The following code produces the plot shown below (with a warning message saying that "byt" is not a graphical parameter). The range of forecasts are noticeably different from -200 to 300. From here, my only suggestion is that maybe there is an error elsewhere in your code.

I understand that you've got more data points, so the forecasts here will be different for the full dataset. With this in mind, your plot should still look something similar to what's shown below. If it differs significantly, check for errors elsewhere in your code.

```
# Load forecast package
library(forecast)
# Store data as a numeric vector
x <- c(568,485,360,523,514,370,332,841,685,719,647,615,389,367,731,721,819,662,581,436,394,865,805,952,759,677,429,424,598,868,888,849,707,458,426,950,806,826,804,730,541,439,1070,770,989,863,737,525,461,1041,863,989,833,783,506,496)
# Convert data to a 'ts' object
x <- ts(x, frequency = 7)
# Plot forecasts from Holt-Winters' additive method
plot(hw(x, 6), byt = "1")
```

*This answer probably should have been a comment, but I decided to make it an answer because it contains code and a plot.*

Note that the probability mass function is

$$
f(x) = P(X = x) =
\begin{cases}
\frac{16}{81}&\text{if } x=0\\
\frac{32}{81}&\text{if } x=1\\
\frac{24}{81}&\text{if } x=2\\
\frac{8}{81}&\text{if } x=3\\
\frac{1}{81}&\text{if } x=4,
\end{cases}
$$
and the cumulative distribution function is

$$
F(x) =
\begin{cases}
0 & \text{if } x<0\\
\frac{16}{81} &\text{if } 0\leq x < 1\\
\frac{48}{81} &\text{if } 1\leq x < 2\\
\frac{72}{81} &\text{if } 2\leq x < 3\\
\frac{80}{81} &\text{if } 3\leq x < 4\\
1 &\text{if } 4\leq x.
\end{cases}
$$

The quantile function $Q$ is thus

$$
Q(p) =
\begin{cases}
0 & \text{if } 0< p \leq \frac{16}{81}\\
\cdots & \cdots\\
4 & \text{if } \frac{80}{81}< p.
\end{cases}
$$

I leave the rest, e.g. the $\cdots$, to you.

**R code**

```
plot(1, xlim=c(0,1), ylim=c(-1,5), type="n",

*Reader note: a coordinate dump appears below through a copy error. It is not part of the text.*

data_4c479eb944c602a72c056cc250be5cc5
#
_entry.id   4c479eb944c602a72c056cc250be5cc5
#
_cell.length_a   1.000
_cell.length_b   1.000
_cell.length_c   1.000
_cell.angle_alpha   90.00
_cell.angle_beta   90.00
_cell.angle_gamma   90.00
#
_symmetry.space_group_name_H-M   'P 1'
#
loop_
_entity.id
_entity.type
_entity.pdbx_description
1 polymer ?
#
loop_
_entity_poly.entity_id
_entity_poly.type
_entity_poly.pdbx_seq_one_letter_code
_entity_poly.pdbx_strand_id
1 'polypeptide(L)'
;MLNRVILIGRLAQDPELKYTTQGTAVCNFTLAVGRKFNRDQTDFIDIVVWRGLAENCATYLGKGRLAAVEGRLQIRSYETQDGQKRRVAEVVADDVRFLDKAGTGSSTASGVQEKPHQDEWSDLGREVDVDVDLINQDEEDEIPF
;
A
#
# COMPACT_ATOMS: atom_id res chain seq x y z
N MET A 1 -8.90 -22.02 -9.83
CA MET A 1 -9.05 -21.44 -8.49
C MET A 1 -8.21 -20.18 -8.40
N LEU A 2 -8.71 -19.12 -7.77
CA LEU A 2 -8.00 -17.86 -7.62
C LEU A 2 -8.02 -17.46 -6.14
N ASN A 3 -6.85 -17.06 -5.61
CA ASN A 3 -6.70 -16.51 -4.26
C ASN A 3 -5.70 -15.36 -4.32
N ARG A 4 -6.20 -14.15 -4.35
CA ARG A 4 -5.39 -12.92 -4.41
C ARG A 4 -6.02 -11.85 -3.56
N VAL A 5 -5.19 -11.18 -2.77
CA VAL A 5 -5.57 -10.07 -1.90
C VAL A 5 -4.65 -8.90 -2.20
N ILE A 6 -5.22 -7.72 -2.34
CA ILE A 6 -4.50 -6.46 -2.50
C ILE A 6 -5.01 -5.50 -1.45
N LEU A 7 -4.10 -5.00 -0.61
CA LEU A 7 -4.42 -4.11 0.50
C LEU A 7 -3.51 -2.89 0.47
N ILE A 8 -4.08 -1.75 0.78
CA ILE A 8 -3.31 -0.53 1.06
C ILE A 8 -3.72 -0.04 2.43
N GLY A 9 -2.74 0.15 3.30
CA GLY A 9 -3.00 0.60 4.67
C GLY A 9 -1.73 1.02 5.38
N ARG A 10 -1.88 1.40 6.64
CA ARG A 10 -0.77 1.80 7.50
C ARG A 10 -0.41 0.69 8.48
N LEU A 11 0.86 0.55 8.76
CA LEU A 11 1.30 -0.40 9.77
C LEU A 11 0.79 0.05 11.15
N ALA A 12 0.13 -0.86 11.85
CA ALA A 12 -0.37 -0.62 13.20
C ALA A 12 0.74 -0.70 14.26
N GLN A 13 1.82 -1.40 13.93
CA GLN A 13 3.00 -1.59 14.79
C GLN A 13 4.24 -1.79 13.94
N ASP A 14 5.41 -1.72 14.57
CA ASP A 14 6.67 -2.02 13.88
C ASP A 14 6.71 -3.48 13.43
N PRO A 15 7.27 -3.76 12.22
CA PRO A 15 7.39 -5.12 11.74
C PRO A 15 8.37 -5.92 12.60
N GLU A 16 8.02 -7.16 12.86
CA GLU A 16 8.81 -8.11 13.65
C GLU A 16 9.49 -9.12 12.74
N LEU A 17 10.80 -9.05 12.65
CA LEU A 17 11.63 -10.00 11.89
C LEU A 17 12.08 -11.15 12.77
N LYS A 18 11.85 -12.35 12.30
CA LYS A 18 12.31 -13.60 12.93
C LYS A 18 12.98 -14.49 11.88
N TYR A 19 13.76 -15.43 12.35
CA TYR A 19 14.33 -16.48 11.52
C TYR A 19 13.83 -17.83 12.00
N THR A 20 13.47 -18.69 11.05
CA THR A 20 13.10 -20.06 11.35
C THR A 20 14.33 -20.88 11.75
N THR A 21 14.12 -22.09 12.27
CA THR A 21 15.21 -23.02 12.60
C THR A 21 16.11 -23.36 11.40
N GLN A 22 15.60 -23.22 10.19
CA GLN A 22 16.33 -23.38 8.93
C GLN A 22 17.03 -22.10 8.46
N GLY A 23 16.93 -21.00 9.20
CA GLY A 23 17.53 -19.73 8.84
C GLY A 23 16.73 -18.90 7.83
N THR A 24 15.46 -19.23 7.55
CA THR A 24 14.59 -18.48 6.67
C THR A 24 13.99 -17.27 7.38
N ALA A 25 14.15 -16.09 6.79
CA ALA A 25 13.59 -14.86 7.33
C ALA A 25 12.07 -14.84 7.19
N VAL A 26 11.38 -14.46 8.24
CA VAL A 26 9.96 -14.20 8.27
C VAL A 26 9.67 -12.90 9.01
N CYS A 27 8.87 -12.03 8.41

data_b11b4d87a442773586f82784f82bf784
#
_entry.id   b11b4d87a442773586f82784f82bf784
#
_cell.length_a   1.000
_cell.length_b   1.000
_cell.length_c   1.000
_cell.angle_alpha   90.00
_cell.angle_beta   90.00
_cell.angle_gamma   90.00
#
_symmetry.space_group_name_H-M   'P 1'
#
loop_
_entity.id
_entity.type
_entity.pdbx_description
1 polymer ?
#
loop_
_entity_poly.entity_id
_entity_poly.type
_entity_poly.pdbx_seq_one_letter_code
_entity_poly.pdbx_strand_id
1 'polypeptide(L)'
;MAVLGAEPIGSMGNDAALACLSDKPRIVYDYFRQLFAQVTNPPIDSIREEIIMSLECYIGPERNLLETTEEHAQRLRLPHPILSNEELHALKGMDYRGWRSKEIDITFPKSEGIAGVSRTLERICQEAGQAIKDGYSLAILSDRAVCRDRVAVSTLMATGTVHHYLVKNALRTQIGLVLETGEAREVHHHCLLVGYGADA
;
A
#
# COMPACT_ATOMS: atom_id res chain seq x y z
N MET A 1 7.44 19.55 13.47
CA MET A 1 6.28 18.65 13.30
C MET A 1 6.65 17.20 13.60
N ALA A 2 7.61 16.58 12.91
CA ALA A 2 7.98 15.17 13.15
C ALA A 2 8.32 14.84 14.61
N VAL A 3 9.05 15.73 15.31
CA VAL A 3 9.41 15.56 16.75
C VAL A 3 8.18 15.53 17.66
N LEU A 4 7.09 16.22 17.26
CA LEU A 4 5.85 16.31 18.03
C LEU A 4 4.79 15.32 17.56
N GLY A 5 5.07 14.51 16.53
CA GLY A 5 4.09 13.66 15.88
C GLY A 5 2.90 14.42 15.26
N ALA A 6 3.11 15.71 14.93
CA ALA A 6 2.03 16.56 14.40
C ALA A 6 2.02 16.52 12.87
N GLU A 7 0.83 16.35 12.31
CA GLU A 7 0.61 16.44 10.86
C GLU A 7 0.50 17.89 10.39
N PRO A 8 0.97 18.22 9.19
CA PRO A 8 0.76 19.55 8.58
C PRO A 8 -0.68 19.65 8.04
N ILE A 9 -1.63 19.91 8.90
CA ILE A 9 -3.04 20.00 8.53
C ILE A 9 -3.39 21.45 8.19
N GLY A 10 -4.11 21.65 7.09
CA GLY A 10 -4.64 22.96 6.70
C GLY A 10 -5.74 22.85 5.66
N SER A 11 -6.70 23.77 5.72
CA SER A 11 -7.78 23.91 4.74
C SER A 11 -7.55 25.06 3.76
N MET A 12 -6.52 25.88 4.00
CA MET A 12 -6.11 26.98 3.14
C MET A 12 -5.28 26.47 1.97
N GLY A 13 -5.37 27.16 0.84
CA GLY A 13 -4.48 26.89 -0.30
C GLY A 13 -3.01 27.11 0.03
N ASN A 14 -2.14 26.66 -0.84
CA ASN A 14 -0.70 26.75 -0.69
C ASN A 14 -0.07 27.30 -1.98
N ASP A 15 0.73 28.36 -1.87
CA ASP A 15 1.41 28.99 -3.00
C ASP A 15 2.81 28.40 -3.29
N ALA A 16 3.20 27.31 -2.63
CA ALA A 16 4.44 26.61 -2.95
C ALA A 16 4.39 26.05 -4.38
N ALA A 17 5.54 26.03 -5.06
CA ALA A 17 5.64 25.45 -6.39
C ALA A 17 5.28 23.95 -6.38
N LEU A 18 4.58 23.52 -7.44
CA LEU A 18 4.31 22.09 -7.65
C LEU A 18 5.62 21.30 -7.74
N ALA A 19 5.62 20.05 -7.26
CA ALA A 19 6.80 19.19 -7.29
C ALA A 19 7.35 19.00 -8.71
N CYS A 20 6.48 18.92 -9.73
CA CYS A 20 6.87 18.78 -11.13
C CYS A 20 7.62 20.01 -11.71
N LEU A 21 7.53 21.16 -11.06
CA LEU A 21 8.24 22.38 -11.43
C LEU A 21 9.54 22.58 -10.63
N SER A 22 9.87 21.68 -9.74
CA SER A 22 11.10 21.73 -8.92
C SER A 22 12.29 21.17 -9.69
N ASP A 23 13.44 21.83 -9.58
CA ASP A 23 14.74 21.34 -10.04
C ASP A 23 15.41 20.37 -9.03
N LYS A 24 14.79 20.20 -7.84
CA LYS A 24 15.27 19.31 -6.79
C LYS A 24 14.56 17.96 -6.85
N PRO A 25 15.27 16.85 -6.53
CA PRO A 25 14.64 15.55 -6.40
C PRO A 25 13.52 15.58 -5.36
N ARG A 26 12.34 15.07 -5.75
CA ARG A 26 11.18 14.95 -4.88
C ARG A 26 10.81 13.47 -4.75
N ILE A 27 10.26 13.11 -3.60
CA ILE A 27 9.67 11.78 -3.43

xlab= "p", ylab= "Q(p)", main = "X ~ Bin(4,1/3)")
abline(v=c(0,1), lwd=1, lty=2, col="lightgray")
segments(x0=0,x1=16/81,y0=0,y1=0, lwd=2)
points(x=16/81,y=0, pch=20, cex=1.4)
#+++++++
segments(x0=16/81,x1=48/81,y0=1,y1=1, lwd=2)
points(x=48/81,y=1, pch=20, cex=1.4)
#+++++++
segments(x0=48/81,x1=72/81,y0=2,y1=2, lwd=2)
points(x=72/81,y=2, pch=20, cex=1.4)
#+++++++
segments(x0=72/81,x1=80/81,y0=3,y1=3, lwd=2)
points(x=80/81,y=3, pch=20, cex=1.4)
#+++++++
segments(x0=80/81,x1=81/81,y0=4,y1=4, lwd=2)
```

## Best Answer

For brevity, let $x_0$ be the adult-age and let $x$ be the age (I will assume that the age is non-negative and adult-age is positive). Your function of interest $F: \mathbb{R}_{0+} \rightarrow \mathbb{R}$ is given by:

$$\begin{align} F(x) &= \int \limits_{x_0}^x \frac{ds}{\min(s,x_0)+1} \\[6pt] &= \begin{cases} \log(x+1) - \log(x_0+1) & & \text{for } 0 \leqslant x \leqslant x_0, \\[6pt] (x-x_0)/(x_0+1) & & \text{for } x > x_0. \\[6pt] \end{cases} \end{align}$$

This function has first derivative $F'(x) = 1/(\min(x,x_0)+1)$ so it is strictly increasing and has an inverse. (It is also simple to show that this is a continuous function, so its inverse is also continuous.) For this part I will use $r=F(x)$ to represent the age-calibration. Solving for $x$ using some simple algebra on each part gives the corresponding inverse function $F^{-1}: \mathbb{R} \rightarrow \mathbb{R}_{0+}$, which is:

$$F^{-1}(r) = \begin{cases} (x_0+1) \exp(r) - 1 & & \text{for } r \leqslant 0, \\[6pt] x_0 + r(x_0+1) & & \text{for } r > 0. \\[6pt] \end{cases}$$

Computation in R:It would be preferable to program these functions without hard-coding the adult-age you wish to use. If you really want to get fancy then you can also add the derivatives to the functions as`gradient`

and`hessian`

attributes, which is useful if you use these functions later in optimisation work. You can program these functions in`R`

as follows: